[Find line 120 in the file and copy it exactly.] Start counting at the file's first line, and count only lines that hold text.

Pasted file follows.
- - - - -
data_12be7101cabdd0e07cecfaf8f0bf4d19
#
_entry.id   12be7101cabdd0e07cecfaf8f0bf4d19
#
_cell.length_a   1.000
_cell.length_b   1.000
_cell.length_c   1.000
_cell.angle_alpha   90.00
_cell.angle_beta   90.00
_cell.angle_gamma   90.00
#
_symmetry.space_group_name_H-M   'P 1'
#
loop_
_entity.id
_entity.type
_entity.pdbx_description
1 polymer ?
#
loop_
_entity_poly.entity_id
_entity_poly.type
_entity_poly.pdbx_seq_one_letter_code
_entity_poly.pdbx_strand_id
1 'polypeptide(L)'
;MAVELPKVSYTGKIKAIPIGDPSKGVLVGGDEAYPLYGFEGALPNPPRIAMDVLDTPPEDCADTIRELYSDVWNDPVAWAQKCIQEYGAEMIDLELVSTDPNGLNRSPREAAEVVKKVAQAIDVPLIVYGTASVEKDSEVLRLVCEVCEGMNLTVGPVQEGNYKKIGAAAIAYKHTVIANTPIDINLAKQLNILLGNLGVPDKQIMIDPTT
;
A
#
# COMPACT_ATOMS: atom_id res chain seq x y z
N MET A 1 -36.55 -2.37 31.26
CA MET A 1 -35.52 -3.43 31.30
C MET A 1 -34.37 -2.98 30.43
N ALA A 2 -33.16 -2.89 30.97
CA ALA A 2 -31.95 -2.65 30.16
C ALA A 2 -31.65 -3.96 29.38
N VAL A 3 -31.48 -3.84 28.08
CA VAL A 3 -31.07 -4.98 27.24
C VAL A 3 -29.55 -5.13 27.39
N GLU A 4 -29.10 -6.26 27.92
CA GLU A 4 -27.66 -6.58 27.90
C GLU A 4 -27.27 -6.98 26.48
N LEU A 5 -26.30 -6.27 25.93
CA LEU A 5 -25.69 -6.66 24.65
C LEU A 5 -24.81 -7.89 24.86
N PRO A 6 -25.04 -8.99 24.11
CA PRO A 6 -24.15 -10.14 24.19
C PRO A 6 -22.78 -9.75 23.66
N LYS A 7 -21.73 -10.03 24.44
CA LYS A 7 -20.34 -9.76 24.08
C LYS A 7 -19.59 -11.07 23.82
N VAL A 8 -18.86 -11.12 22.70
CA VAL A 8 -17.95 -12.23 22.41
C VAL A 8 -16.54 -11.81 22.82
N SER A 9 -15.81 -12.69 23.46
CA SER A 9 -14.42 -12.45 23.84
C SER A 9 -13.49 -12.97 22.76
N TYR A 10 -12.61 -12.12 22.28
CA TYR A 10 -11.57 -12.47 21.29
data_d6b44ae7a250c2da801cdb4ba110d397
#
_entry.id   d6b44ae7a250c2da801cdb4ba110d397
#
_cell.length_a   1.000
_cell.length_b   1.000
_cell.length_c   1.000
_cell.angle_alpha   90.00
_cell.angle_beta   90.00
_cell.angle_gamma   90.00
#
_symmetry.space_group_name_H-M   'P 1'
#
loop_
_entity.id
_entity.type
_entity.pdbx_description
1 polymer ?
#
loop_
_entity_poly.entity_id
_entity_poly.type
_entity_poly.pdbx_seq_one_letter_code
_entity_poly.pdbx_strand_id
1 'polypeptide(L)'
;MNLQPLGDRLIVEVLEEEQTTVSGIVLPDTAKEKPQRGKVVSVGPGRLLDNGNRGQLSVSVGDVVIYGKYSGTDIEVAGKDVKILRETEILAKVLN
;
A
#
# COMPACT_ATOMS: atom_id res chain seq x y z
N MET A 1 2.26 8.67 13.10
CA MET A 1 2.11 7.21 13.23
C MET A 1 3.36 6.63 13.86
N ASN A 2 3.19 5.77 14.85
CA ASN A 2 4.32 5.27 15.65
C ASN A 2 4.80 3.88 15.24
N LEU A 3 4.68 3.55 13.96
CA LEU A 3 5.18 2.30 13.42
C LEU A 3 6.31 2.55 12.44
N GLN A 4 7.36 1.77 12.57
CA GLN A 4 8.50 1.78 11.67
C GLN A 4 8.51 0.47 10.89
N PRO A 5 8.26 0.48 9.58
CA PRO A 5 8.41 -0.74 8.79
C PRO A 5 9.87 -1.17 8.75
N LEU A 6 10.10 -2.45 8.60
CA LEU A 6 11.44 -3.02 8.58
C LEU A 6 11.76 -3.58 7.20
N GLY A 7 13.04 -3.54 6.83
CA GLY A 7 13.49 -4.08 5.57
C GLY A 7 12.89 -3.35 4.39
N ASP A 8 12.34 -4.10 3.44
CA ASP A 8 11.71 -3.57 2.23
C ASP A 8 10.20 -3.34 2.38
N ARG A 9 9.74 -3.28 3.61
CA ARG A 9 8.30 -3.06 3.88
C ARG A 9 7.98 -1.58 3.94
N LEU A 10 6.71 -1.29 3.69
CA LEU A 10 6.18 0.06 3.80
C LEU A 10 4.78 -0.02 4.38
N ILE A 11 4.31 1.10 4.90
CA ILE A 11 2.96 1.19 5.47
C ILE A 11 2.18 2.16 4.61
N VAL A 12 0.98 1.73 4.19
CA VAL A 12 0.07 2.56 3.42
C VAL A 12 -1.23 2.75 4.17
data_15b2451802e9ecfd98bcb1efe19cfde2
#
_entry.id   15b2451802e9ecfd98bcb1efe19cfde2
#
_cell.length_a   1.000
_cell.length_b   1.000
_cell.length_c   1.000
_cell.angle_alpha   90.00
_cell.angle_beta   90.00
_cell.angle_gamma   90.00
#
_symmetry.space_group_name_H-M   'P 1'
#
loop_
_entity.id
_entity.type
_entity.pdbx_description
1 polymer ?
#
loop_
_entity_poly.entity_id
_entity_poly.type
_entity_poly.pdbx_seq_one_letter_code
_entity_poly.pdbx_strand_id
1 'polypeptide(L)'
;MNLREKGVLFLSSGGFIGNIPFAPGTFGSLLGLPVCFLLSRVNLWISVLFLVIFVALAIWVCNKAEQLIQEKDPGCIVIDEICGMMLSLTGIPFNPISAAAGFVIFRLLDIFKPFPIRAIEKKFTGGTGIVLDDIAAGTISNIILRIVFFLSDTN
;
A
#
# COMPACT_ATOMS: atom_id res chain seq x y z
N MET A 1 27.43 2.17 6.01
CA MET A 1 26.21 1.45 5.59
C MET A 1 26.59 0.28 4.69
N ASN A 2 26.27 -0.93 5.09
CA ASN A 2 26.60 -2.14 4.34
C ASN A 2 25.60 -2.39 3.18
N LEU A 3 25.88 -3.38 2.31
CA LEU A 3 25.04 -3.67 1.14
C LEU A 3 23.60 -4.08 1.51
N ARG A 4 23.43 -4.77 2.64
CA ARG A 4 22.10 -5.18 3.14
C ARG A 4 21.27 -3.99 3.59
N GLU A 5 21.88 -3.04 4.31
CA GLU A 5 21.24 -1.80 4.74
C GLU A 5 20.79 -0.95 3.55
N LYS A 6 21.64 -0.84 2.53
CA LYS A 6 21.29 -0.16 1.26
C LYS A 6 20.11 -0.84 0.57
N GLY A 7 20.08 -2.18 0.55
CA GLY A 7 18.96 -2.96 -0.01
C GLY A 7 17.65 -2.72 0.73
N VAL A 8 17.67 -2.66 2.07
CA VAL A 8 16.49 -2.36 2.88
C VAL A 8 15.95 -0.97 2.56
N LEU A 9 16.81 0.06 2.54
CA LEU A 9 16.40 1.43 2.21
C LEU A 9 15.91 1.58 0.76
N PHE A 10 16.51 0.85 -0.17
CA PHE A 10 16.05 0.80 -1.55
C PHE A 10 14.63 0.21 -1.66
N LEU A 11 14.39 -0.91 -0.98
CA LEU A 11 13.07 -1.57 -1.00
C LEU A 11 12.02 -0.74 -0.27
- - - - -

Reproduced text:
N ILE A 11 4.31 1.10 4.90